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Last year I had a yellow jacket problem late in the year. I blame them for the eventual death of that particular hive, but I recognize it may not have played a part at all. My question is, can yellow jackets get through a queen excluder? If not, I could put the queen excluder under the brood chamber when I notice yellow jackets coming and going.
 

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I don't know what all you tried, but I had luck with just reducing the entrance until it was crowded. The bees take care of themselves unless the yellow jackets come for war or something. I also had to add a second screen to the botton, the yellow jackets were stinging bees through the single screen.
 

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Try making yellow jacket traps with empty 2 L soda bottles. Or buy one at Lowes with pheromones.

Put the traps out now and you will catch the yellow jacket queens as they come out of hibernation. There's only a short window as the queen gathers food for her first brood cycle, after that the worker will be foraging.
 

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I've never had luck with the 2L soda bottle traps. See lots of flies, and a few bees in them, but rarely a wasp.

We put a few commercial wasp traps out this spring. So far, they have caught a bunch of flies, and a few mason bees, no wasps.

Day before yesterday I saw wasp queens out and about on the little bushes in front of the house, lots of them. Got the spray bomb out, and by the time I was done, 34 wasp queens dead. Yesterday when I went out on wasp patrol again, only saw one, and it joined the rest, dead on the ground.

Hoping I have made a big dent in the local wasp population, but not hoping to hard.
 

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I think they can get through them. I'm a little south of you, and had a yellow jacket problem last year, too. Last season I opened one of my hives up and was surprised to find a yellow jacket running around in the top super. This happened twice. The only way she could have gotten in there was through the (severely reduced) lower entrance and up through the excluder. There was no gap big enough for her to get in from the top.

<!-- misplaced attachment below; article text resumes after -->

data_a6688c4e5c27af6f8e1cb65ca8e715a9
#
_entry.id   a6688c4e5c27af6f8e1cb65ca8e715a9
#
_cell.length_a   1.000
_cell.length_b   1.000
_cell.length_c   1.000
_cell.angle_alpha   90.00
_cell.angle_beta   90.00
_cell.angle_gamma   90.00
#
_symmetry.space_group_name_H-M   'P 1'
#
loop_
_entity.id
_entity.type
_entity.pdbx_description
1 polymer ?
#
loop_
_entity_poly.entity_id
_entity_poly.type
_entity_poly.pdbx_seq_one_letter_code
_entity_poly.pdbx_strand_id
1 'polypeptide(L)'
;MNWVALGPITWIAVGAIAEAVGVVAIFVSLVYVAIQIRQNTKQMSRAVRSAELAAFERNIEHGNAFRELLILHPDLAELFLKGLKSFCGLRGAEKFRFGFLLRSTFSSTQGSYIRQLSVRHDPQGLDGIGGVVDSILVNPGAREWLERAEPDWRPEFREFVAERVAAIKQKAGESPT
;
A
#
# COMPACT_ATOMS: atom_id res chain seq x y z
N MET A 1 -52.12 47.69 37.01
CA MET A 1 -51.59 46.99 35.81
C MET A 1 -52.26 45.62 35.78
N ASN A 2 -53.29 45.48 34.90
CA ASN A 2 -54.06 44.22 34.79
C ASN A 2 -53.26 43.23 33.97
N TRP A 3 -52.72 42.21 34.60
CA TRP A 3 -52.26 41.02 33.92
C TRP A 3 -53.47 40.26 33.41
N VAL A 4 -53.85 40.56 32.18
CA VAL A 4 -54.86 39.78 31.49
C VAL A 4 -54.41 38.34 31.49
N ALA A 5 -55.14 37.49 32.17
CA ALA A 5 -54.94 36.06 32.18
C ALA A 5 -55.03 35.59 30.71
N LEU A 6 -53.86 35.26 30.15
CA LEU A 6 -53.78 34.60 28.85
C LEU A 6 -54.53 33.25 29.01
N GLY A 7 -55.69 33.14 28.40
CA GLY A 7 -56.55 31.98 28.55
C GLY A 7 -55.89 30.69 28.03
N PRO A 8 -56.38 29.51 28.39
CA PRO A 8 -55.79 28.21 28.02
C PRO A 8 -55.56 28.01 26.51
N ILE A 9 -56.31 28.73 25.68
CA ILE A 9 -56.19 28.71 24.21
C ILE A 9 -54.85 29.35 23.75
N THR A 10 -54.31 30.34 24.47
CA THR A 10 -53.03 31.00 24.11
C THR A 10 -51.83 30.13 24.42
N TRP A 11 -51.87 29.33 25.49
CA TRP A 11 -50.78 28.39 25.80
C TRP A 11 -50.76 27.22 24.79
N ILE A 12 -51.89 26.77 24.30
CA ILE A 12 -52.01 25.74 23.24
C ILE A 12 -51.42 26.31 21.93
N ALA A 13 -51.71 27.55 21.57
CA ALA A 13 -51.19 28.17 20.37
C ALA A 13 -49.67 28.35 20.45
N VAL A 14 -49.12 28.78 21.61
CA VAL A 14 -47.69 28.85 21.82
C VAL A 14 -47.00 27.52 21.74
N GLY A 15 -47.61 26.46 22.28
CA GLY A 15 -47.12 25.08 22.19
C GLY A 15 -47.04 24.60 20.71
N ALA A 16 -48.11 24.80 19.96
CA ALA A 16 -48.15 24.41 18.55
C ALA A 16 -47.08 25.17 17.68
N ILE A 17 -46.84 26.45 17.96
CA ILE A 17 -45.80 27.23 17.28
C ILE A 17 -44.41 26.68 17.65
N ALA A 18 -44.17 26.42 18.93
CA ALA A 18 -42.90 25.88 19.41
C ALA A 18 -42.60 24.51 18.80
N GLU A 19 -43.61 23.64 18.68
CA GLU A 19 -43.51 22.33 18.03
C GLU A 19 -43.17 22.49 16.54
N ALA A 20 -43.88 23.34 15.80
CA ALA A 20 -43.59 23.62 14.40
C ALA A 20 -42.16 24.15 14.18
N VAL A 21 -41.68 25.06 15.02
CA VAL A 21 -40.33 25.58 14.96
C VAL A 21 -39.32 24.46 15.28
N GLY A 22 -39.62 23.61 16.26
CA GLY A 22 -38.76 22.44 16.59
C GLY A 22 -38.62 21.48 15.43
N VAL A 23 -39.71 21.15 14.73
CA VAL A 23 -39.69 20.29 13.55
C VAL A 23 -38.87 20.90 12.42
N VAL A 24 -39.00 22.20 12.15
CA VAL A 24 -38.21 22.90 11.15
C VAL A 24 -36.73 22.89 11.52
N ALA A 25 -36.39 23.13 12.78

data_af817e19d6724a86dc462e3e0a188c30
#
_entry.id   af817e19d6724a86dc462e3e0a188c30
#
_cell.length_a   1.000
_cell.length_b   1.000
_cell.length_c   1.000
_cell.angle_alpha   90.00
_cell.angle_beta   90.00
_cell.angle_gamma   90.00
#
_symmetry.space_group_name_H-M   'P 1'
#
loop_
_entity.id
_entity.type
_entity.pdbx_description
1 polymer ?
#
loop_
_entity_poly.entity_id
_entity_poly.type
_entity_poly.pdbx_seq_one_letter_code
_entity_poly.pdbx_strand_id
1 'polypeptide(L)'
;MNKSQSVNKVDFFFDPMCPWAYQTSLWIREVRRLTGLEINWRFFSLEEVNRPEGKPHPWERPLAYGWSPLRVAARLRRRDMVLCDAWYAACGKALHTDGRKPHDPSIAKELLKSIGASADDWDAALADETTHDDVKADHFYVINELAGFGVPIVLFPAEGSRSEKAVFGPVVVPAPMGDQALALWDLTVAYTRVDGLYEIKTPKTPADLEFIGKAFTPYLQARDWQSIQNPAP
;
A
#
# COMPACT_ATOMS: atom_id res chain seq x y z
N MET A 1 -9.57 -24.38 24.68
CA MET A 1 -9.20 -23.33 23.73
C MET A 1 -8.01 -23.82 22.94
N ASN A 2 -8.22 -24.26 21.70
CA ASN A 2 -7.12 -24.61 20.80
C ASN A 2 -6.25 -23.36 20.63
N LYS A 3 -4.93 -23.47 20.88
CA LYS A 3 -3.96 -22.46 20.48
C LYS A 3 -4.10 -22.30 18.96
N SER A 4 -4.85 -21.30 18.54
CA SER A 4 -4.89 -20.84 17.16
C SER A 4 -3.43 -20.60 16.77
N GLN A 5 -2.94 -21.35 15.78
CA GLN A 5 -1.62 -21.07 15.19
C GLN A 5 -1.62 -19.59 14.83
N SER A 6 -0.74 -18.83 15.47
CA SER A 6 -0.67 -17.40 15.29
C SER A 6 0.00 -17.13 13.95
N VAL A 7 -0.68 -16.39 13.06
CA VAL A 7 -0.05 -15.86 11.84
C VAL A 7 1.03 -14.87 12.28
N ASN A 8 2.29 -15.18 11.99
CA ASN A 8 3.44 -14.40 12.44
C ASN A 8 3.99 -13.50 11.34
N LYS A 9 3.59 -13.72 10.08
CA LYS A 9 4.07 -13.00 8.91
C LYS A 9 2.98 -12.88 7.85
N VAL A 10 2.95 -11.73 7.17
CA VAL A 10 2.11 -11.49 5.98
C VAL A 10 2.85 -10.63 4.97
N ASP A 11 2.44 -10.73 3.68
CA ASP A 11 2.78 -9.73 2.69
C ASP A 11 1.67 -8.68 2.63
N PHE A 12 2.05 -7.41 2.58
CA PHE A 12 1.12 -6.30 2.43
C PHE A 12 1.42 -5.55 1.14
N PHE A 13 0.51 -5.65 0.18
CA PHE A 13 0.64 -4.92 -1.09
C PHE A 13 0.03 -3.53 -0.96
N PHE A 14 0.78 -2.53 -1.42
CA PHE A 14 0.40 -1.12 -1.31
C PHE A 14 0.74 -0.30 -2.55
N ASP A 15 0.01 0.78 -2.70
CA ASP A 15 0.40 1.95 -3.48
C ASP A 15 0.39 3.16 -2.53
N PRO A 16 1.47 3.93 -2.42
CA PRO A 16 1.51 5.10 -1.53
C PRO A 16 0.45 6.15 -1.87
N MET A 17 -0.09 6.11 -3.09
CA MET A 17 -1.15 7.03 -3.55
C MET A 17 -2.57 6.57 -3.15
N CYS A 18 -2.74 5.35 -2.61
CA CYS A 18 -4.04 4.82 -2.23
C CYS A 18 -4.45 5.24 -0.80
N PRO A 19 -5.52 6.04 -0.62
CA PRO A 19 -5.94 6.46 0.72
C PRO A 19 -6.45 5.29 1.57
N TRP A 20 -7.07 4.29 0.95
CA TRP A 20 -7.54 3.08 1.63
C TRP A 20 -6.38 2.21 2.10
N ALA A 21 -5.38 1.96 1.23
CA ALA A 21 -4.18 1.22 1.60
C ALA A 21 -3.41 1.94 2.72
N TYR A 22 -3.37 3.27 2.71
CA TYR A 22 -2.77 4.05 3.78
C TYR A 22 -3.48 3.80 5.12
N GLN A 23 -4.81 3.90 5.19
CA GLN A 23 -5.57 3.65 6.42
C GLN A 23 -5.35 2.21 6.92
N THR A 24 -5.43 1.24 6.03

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MB is right on about the queen excluder, you will have a real mess. Your best approach would be to restrict the entrance so the bees are better able to guard it. We have terrible problems here with late fall yellow jackets. Restricting the entrance has been the best method to help the bees defend the colony. I choke my entrance down to about 1". It does create traffic jams at times, but it's very difficult for YJ's to get through.
 

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I've never had luck with the 2L soda bottle traps. See lots of flies, and a few bees in them, but rarely a wasp.

We put a few commercial wasp traps out this spring. So far, they have caught a bunch of flies, and a few mason bees, no wasps.

Day before yesterday I saw wasp queens out and about on the little bushes in front of the house, lots of them. Got the spray bomb out, and by the time I was done, 34 wasp queens dead. Yesterday when I went out on wasp patrol again, only saw one, and it joined the rest, dead on the ground.

Hoping I have made a big dent in the local wasp population, but not hoping to hard.
How does one identify a wasp as a Queen wasp?
 
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